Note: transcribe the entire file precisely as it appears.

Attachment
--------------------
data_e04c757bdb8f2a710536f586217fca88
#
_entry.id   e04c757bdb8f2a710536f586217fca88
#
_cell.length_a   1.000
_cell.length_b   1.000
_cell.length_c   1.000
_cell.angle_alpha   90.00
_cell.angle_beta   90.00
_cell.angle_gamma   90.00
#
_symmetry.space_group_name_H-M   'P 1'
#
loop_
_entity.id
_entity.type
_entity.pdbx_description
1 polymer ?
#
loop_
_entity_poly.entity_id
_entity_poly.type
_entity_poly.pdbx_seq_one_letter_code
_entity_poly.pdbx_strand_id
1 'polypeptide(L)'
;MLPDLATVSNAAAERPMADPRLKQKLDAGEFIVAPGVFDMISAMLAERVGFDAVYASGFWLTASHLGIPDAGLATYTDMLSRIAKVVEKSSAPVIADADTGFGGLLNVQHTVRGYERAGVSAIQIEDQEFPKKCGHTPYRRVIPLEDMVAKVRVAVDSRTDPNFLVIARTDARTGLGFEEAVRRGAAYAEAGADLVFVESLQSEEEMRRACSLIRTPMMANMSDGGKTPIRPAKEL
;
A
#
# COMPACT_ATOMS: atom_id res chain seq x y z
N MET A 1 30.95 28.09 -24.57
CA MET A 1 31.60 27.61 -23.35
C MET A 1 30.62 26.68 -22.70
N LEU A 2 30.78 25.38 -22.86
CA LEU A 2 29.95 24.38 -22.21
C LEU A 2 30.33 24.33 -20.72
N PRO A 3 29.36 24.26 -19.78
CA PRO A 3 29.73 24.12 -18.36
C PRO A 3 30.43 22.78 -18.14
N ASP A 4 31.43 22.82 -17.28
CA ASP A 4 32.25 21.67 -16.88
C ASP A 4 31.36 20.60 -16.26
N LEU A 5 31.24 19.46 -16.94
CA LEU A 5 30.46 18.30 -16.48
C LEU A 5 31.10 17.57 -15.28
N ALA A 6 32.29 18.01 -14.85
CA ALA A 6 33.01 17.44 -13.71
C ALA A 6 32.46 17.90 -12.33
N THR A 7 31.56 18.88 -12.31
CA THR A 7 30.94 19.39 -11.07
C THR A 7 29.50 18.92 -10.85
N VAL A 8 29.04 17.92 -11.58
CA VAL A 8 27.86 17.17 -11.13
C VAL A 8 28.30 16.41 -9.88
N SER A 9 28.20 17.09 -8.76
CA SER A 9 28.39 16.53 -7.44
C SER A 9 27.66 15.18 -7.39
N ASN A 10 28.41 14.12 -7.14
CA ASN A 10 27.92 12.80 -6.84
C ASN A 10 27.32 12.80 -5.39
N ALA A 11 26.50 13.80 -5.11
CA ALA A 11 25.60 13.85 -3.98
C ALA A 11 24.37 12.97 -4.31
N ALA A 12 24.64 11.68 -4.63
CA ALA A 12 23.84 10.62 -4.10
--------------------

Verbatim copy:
data_e04c757bdb8f2a710536f586217fca88
#
_entry.id   e04c757bdb8f2a710536f586217fca88
#
_cell.length_a   1.000
_cell.length_b   1.000
_cell.length_c   1.000
_cell.angle_alpha   90.00
_cell.angle_beta   90.00
_cell.angle_gamma   90.00
#
_symmetry.space_group_name_H-M   'P 1'
#
loop_
_entity.id
_entity.type
_entity.pdbx_description
1 polymer ?
#
loop_
_entity_poly.entity_id
_entity_poly.type
_entity_poly.pdbx_seq_one_letter_code
_entity_poly.pdbx_strand_id
1 'polypeptide(L)'
;MLPDLATVSNAAAERPMADPRLKQKLDAGEFIVAPGVFDMISAMLAERVGFDAVYASGFWLTASHLGIPDAGLATYTDMLSRIAKVVEKSSAPVIADADTGFGGLLNVQHTVRGYERAGVSAIQIEDQEFPKKCGHTPYRRVIPLEDMVAKVRVAVDSRTDPNFLVIARTDARTGLGFEEAVRRGAAYAEAGADLVFVESLQSEEEMRRACSLIRTPMMANMSDGGKTPIRPAKEL
;
A
#
# COMPACT_ATOMS: atom_id res chain seq x y z
N MET A 1 30.95 28.09 -24.57
CA MET A 1 31.60 27.61 -23.35
C MET A 1 30.62 26.68 -22.70
N LEU A 2 30.78 25.38 -22.86
CA LEU A 2 29.95 24.38 -22.21
C LEU A 2 30.33 24.33 -20.72
N PRO A 3 29.36 24.26 -19.78
CA PRO A 3 29.73 24.12 -18.36
C PRO A 3 30.43 22.78 -18.14
N ASP A 4 31.43 22.82 -17.28
CA ASP A 4 32.25 21.67 -16.88
C ASP A 4 31.36 20.60 -16.26
N LEU A 5 31.24 19.46 -16.94
CA LEU A 5 30.46 18.30 -16.48
C LEU A 5 31.10 17.57 -15.28
N ALA A 6 32.29 18.01 -14.85
CA ALA A 6 33.01 17.44 -13.71
C ALA A 6 32.46 17.90 -12.33
N THR A 7 31.56 18.88 -12.31
CA THR A 7 30.94 19.39 -11.07
C THR A 7 29.50 18.92 -10.85
N VAL A 8 29.04 17.92 -11.58
CA VAL A 8 27.86 17.17 -11.13
C VAL A 8 28.30 16.41 -9.88
N SER A 9 28.20 17.09 -8.76
CA SER A 9 28.39 16.53 -7.44
C SER A 9 27.66 15.18 -7.39
N ASN A 10 28.41 14.12 -7.14
CA ASN A 10 27.92 12.80 -6.84
C ASN A 10 27.32 12.80 -5.39
N ALA A 11 26.50 13.80 -5.11
CA ALA A 11 25.60 13.85 -3.98
C ALA A 11 24.37 12.97 -4.31
N ALA A 12 24.64 11.68 -4.63
CA ALA A 12 23.84 10.62 -4.10